Does one person need 400 guns? What was the felon going to do with these guns? How and why did this felon even have these guns given that he can’t legally buy them from federally licensed firearms dealers? And what were the teens planning to do with them?

Sigh.

We could be talking more about the danger of unlocked, loaded guns in homes where children live. Why aren’t we doing more about this? The gun lobby doesn’t really like this kind of talk.

We could be talking more about the risk of loaded guns for people who may have mental or physical health problems that could make them dangerous to themselves or others. But we aren’t really doing much about that either.

The thing is, most Americans have common sense and actually want something to be done. The Center for American Progress did a post election poll of Trump and Clinton voters. The results may surprise some people but not me. I know that all polling, at least about gun violence prevention measures, has been the same for decades. They show strong support from Republicans, Democrats, gun owners, non gun owners and even NRA members for requiring background checks on all gun sales.

102 Pass legislation requiring background checks on all gun sales, including those sold online or at gun shows. ……………………………………………………… 57 31 9 3 88 12 76 Trump Voters………………………………………………… 47 35 12 6 82 18 64 Clinton Voters ……………………………………………….. 68 25 5 1 93 7 87

What about this does the gun lobby and its’ minions in Congress and state legislators not get?

Oh right. It’s the gun industry and the corporate gun lobby that have those folks at their mercy. How sad is that? And Donald Trump says he’s going to “drain the swamp”?

I have my doubts. If he decides to stay beholden to the lobbyists of the gun industry who manage to get their way in spite of what the public wants and in spite of the continuing gun violence epidemic in our country, he will be adding swamp monsters and filling it up.

But victims and survivors move on with their lives. Many of them work hard for gun violence prevention measures and speak out against the deceptions presented by the corporate gun lobby. More guns do not make us safer. There is proof of that in every day incidents that leave innocent people dead from their gunshot injuries. An armed society is certainly not a polite society and gun free zones do not lead to more gun deaths.

Let’s be thankful for those who have common sense. Let’s be hopeful that our Congress and state legislators stop following the money and being lapdogs for the gun lobby. Let’s also be hopeful that President-elect Donald Trump will be willing to shake things up regarding the gun lobby’s influence on our country’s gun policies.

Happy Thanksgiving everyone. Be safe out there. As I often write, gun violence does not take a holiday.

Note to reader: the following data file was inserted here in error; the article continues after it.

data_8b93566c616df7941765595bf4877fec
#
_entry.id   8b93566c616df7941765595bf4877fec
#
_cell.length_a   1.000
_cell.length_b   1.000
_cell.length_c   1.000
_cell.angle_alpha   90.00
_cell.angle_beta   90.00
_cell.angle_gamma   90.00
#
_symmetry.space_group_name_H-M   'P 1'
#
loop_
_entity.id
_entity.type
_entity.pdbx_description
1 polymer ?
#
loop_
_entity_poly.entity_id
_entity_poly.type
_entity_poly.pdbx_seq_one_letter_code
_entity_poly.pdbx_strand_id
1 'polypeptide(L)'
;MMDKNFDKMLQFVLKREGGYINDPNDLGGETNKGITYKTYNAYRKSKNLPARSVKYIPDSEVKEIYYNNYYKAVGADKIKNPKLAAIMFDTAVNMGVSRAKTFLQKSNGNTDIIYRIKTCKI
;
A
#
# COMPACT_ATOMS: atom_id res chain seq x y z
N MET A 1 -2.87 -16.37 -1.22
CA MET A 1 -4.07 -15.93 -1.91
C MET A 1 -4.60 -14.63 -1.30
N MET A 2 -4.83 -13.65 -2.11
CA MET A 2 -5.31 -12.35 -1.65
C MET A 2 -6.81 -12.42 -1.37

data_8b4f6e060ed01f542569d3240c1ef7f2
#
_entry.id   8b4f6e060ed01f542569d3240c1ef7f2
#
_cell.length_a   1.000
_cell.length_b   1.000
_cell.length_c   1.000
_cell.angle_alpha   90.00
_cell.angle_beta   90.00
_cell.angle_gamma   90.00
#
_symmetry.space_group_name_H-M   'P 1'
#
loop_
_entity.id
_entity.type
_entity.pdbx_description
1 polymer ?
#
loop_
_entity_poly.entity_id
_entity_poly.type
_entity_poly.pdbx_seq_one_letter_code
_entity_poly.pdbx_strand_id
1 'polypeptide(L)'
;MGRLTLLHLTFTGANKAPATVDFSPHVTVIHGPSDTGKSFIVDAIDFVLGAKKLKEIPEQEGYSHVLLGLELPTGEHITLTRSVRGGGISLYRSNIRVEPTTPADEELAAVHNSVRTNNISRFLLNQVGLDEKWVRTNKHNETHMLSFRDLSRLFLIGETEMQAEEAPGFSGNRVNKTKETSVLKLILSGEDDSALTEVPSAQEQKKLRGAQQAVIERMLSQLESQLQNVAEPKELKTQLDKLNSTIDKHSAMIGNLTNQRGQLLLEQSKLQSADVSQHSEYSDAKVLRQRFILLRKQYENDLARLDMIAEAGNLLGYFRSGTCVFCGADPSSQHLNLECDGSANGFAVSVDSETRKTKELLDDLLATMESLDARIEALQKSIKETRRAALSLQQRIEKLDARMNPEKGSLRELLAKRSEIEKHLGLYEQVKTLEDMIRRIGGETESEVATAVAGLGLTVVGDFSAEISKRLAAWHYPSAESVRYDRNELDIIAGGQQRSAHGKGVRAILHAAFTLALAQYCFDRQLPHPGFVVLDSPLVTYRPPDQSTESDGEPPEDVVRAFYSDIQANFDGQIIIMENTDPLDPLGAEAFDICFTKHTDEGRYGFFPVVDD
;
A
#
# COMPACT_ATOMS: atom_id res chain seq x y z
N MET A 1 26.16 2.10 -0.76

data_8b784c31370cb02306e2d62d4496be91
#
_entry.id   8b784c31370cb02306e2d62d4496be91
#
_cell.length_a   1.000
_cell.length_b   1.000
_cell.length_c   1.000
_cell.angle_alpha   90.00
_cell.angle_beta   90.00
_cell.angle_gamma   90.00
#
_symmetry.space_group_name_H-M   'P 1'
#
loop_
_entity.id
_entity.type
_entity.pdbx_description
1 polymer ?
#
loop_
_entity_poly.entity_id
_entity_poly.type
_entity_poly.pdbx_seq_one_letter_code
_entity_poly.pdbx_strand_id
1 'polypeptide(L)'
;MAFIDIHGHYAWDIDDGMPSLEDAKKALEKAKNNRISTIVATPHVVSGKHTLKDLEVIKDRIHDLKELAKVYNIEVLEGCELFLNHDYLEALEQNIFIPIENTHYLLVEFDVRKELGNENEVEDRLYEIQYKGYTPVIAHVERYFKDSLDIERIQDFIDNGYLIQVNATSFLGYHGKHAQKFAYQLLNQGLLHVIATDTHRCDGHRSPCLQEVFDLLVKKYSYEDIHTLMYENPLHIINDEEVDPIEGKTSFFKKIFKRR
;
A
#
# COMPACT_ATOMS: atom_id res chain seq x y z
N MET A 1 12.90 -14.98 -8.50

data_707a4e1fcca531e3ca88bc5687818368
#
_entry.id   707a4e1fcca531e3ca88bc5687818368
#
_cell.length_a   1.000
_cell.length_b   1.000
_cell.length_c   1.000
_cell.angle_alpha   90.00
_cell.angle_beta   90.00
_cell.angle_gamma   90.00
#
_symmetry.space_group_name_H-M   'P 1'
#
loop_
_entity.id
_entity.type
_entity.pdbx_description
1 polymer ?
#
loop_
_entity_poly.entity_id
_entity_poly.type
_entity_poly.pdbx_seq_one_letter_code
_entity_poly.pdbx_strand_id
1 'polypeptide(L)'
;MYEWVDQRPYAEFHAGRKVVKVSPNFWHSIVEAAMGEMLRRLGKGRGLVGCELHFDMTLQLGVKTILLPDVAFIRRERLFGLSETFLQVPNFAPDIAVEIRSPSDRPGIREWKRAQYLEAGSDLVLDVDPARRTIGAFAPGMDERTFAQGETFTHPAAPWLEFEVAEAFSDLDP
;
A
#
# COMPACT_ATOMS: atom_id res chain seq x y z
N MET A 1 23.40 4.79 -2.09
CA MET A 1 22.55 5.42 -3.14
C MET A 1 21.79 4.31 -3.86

Lies about President Obama’s executive orders

Daily News coverYesterday was an overwhelming and emotional day for people like me who have been working for so long on the issue of preventing senseless gun deaths and injuries. Those of us who have been affected directly by gun violence only want to prevent at least some of the senseless shootings. And what President Obama has done with his executive orders will do just that.

I cannot even describe my feelings adequately for what I consider to be a very bold, emotional, brilliant and amazingly cogent speech by President Obama. The room was filled with people I know personally or through social media. Standing behind the President were people I have met, heard speak at meetings and with whom I have shared stories. I saw Lucy McBath, Daniel Hernandez, Richard Martinez, Mark Barden, Sandy and Lonnie Phillips, Jennifer Pinckney, former Rep. Gabby Giffords and many others who had been affected by mass shootings, domestic shootings, suicides, gang violence. I saw many many advocates who have worked tirelessly to get something done to stop the carnage.

And that is what made me cry. A friend said yesterday, ” Today the President cried. Why aren’t we crying every day?”

crying President

Good question.

While the speech was on TV, I was on BBC radio live talking about the reaction to the speech as a gun violence prevention activist. It was an interesting experience for me to say the least. I was contacted early yesterday morning to ask if I would be on the show World Have Your Say.   It starts about half way through the show. Other participants were a man named Marshall from California and Brian Jeffs from Michigan who co-authored a book titled, “My Parents Open Carry”. Yes, you read that right.

There were several political commentators as well. The BBC and the world was very interested in what the President would have to say and the reaction. Some of my friends were also on different BBC shows, or Australian TV or Al Jazeera. That’s because the world understands that what is going on in America is simply beyond the pale. No other civilized country not at war sees the daily carnage experienced here in America.

While we were live on the BBC program, we listened to President Obama’s speech, also live. I watched on my TV with the mute on so I could also see what was happening.

And so my reaction to the President’s speech was total delight and a sense of relief that finally something was going to happen. This is huge for the gun violence prevention movement no matter what the gun rights extremists want to say about it. The predictable reaction of the gun lobby’s lapdog politicians was on display of the front page of the New York Daily News ( as seen above)

Here are the myths coming from the NRA and gun lobby in a Media Matters article.